Answer to Question #2561 Submitted to "Ask the Experts"
Category: Historical Issues/Applications
The following question was answered by an expert in the appropriate field:
What is the definitive origin of the title/subject "Health Physics"? I have heard many reasonable explanations, but would like the real truth.
The following answer, the best I can provide, can be found at the Oak Ridge Associated Universities Website. It says:
Health Physics refers to the field of radiation protection. How appropriate the name is has been a matter of some debate (Taylor 1982).
The term Health Physics originated in the Metallurgical Laboratory at the University of Chicago in 1942, but it is not known exactly why, or by whom, the term was chosen. Most likely, the term was coined by Robert Stone or Arthur Compton. Stone was the head of the Health Division, of which Health Physics was one of four sections. Arthur Compton was the head of the Metallurgical Laboratory.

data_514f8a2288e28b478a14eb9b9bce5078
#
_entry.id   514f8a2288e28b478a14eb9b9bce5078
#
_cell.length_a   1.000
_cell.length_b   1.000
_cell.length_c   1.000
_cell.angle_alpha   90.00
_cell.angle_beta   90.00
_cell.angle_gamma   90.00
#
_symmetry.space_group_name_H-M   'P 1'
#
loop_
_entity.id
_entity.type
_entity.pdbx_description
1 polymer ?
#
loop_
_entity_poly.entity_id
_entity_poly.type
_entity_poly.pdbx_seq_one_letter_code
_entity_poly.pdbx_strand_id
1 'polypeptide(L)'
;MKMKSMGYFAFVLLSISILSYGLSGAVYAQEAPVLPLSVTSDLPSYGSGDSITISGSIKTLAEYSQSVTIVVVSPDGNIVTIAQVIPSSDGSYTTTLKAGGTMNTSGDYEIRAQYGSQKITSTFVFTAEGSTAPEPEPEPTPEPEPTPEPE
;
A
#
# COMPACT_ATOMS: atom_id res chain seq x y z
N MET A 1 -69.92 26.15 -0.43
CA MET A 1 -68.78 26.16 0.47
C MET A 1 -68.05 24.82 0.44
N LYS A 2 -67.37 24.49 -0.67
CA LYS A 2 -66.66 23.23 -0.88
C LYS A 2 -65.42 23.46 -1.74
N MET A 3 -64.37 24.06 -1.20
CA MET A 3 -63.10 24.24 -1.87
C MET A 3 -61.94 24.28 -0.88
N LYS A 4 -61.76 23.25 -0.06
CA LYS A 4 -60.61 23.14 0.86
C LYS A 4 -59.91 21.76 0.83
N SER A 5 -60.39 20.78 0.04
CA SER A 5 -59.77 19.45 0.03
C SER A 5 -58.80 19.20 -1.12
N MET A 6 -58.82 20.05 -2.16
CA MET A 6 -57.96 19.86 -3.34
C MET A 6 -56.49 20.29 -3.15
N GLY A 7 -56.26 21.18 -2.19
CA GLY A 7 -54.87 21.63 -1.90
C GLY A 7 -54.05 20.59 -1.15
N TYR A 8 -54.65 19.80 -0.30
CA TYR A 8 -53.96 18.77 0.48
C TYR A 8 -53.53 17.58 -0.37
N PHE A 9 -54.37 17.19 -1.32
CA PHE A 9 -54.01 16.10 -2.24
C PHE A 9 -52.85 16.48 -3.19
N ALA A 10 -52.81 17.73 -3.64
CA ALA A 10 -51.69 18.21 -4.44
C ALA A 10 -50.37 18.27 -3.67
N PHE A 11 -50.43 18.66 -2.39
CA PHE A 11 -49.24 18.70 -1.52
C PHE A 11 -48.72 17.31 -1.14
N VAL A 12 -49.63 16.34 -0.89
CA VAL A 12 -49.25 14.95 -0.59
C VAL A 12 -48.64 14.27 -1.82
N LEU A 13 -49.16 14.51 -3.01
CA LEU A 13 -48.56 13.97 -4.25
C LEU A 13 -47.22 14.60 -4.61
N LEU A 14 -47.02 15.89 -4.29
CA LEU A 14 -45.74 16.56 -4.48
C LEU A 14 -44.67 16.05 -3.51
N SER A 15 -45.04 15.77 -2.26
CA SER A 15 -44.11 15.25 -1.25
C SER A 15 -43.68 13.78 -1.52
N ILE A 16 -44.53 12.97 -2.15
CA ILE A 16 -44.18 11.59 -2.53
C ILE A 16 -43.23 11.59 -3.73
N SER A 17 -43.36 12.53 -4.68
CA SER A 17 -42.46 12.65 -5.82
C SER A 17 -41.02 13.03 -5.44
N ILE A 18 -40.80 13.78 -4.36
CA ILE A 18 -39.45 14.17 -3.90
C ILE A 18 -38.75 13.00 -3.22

Because the first task of the Health Physics Section was to design shielding for the reactor (CP-1) that Fermi was constructing, the original HPs were mostly physicists who were trying to solve health-related problems. This is the crux of the following explanation given by Robert Stone (1946): "The term Health Physics has been used on the Plutonium Project to define that field in which physical methods are used to determine the existence of hazards to the health of personnel."
A slight variation on this explanation was given by Raymond Finkle, an early Health Division employee (Hacker 1987): "The coinage at first merely denoted the physics section of the Health Division . . .. The name also served security: 'radiation protection' might arouse unwelcome interest; 'health physics' conveyed nothing."
Paul Frame, CHP, PhD
Hacker B. The dragon's tail. Univ. Of California Press; 1987.
Stone R. Health protection activities of the plutonium project. Proc. Am. Phil. Soc. 90(1); 1946.
Taylor L. Who is the father of health physics? Health Physics 42: 91-92; 1982.
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